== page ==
This project will be supported and facilitated through a series of workshops and focus groups, visual displays and a conference to effectively communicate the findings to policymakers and maximise the potential for impact, through advocacy for the adoption of implementable measures that increase opportunities for protest without conflict.
Our user groups, beneficiaries and stakeholders comprise the following:
1. Local Stakeholders (Social movements, NGOs and community-based organisations)
These groups, often heavily involved in the organisation and stewarding of protests will benefit from an enhanced understanding of the potential consequences of their activities and allowing develop strategies to avoid conflict. Engagement with spatial modelling will aid in developing creative learning material and tools for specialist training of social and human rights activists and local communities. Central to this project is the network of local partners whose research capacity will benefit from the project's main activities, inclusive of data gathering, analysis and dissemination of findings and outputs, in a creative manner. This would facilitate the transfer of knowledge and skills to local researchers, informants and actors, with much autonomous impact on the local professional and research cultures.
2. Policy Makers, National, regional and local government/authorities (planning councils, The FCO, think-tanks, etc.)
It is anticipated that the research will be of use to policy-makers in two ways: firstly, by situating the SMUS in relation to conflict responsiveness and reconciliation with a more focused approach to policy development beyond traditional 'soft diplomacy' and 'cultural understandings' of the planning and architecture and secondly, by integrating debates about the public space such as the Square within both domestic national and international security and defence policy approaches (strategic advisors from the Metropolitan Office, Foreign and Commonwealth Office, and others). Furthermore, engagement with this project and its outputs will enhance the opportunities and pathways for data sharing, coordination and collaborative activities, it will also lead to increased dialogue between policymakers and 'protesters' and contribute to the avoidance of conflict.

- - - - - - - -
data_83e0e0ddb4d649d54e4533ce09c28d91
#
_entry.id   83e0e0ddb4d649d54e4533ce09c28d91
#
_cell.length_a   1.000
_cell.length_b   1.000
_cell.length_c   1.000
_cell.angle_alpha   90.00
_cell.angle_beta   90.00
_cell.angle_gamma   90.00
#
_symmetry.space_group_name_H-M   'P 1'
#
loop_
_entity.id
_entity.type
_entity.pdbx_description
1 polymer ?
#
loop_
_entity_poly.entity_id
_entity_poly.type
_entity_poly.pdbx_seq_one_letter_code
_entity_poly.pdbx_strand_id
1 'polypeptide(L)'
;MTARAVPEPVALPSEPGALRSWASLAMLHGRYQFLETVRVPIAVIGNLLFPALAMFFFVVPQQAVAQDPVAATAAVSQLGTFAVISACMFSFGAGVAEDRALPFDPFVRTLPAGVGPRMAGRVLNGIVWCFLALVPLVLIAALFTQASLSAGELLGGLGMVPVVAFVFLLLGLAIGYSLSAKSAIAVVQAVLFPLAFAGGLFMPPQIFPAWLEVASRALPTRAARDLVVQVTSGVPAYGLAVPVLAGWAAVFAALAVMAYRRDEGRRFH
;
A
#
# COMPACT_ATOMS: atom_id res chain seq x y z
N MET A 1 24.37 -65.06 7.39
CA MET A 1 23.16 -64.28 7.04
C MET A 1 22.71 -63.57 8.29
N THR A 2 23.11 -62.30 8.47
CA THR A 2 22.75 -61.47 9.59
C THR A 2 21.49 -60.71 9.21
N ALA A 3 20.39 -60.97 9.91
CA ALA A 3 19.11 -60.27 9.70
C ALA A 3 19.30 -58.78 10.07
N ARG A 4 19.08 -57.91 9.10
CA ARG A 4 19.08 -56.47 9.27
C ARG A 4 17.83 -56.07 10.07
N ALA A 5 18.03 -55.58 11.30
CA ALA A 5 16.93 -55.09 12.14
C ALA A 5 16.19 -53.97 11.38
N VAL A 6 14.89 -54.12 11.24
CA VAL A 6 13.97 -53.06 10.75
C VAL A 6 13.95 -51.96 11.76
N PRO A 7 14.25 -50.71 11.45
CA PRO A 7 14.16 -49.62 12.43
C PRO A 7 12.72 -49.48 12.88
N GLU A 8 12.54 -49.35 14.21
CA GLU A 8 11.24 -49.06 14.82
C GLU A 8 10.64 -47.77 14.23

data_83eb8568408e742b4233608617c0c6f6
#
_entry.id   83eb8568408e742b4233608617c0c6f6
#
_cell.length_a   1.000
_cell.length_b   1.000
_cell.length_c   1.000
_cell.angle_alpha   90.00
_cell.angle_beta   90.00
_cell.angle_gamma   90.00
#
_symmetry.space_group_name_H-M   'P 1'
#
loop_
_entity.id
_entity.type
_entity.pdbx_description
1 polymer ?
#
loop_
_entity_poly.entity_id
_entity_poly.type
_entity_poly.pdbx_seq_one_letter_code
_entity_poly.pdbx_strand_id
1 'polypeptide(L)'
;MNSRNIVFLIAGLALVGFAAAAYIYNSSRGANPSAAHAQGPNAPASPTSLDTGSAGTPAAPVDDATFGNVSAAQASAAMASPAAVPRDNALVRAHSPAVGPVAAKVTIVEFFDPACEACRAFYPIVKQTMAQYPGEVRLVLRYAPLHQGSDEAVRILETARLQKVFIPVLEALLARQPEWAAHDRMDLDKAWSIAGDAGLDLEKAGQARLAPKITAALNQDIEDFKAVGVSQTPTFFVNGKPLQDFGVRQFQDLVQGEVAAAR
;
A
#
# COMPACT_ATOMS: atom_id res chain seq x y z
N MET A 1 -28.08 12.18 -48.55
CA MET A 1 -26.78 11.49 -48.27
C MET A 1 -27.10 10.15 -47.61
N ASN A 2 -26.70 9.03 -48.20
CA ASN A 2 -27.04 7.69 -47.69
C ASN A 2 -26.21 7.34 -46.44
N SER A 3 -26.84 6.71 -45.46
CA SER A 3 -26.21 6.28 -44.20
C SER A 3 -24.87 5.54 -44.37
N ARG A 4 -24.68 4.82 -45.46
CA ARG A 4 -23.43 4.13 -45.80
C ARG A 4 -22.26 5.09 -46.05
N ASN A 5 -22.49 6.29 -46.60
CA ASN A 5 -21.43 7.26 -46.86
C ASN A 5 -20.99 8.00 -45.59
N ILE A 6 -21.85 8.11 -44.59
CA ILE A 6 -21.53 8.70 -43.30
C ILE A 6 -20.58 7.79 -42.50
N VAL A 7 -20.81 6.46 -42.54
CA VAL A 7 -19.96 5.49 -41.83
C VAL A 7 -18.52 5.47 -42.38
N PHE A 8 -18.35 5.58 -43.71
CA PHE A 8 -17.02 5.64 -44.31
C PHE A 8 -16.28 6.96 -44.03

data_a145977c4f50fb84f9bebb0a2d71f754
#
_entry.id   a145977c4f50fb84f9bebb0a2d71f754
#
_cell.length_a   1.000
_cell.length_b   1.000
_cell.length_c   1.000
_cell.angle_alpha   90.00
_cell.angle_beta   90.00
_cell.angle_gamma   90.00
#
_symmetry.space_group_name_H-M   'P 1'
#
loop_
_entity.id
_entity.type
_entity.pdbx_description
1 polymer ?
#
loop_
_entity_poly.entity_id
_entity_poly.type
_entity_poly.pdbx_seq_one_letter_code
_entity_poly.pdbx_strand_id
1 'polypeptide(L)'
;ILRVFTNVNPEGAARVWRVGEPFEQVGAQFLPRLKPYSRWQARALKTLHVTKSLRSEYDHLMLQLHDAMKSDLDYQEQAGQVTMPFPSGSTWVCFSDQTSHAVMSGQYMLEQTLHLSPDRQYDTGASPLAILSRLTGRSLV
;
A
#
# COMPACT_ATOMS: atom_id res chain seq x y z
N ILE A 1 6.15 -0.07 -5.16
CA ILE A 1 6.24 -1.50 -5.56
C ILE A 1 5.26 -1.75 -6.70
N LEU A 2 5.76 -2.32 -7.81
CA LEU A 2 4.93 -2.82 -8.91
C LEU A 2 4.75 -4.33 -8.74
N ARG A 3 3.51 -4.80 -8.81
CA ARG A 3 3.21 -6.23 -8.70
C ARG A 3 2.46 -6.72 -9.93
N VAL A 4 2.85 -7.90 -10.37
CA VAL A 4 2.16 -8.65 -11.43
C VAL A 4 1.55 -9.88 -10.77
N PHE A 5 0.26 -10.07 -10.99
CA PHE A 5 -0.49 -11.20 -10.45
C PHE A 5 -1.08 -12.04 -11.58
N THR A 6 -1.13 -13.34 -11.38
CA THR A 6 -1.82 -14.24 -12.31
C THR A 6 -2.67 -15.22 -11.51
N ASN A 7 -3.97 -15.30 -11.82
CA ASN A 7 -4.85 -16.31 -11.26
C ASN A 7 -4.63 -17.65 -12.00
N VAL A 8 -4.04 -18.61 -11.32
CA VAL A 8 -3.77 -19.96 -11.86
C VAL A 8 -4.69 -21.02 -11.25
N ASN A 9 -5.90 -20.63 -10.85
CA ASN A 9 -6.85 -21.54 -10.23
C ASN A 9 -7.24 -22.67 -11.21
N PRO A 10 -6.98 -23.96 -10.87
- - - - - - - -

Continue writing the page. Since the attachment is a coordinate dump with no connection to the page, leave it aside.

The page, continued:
3. Professionals & Practitioners (Architects, urban designers and planners, media outlets)
Due to the interwoven reciprocal implications of events, the cross-disciplinary integration of data would introduce a new knowledge- base and practices of data-integration and urban modelling to professionals and experts who advise governmental agencies and policymakers. This will include debates and discussions with main actors, architects, urban planners as well as strategic advisors from relevant authorities. It will also inform practices of urban designers, strategic analysts, geographers and city planners and encourage debates on policy issues. Furthermore, the spatial visualisations will provide a useful visual aid to local and national media outlets when reporting on relevant events.
4. International Donors (Aid agencies, conflict prevention and human rights organizations)
Conflict negatively impacts the conditions for effective aid and support from donor agencies and as noted in the case for support can lead to an amplification of pre-existing development needs. By creating the conditions that lead to an avoidance of conflict and enabling a deeper understanding of the specific issues driving protests this project will contribute to a more effective understating and implementation of the peace process in Lebanon.
5. Wider Society (Nationally and internationally)
The development of effective tools and appropriate policy responses to assist in the avoidance of conflict arising from protest will have an immediate and long-term benefit for Beirut and wider Lebanese society given the demonstrable impacts that conflict can have on societies and the economy. Application of this project's findings in other localities and contexts would be expected to lead to similar benefits elsewhere.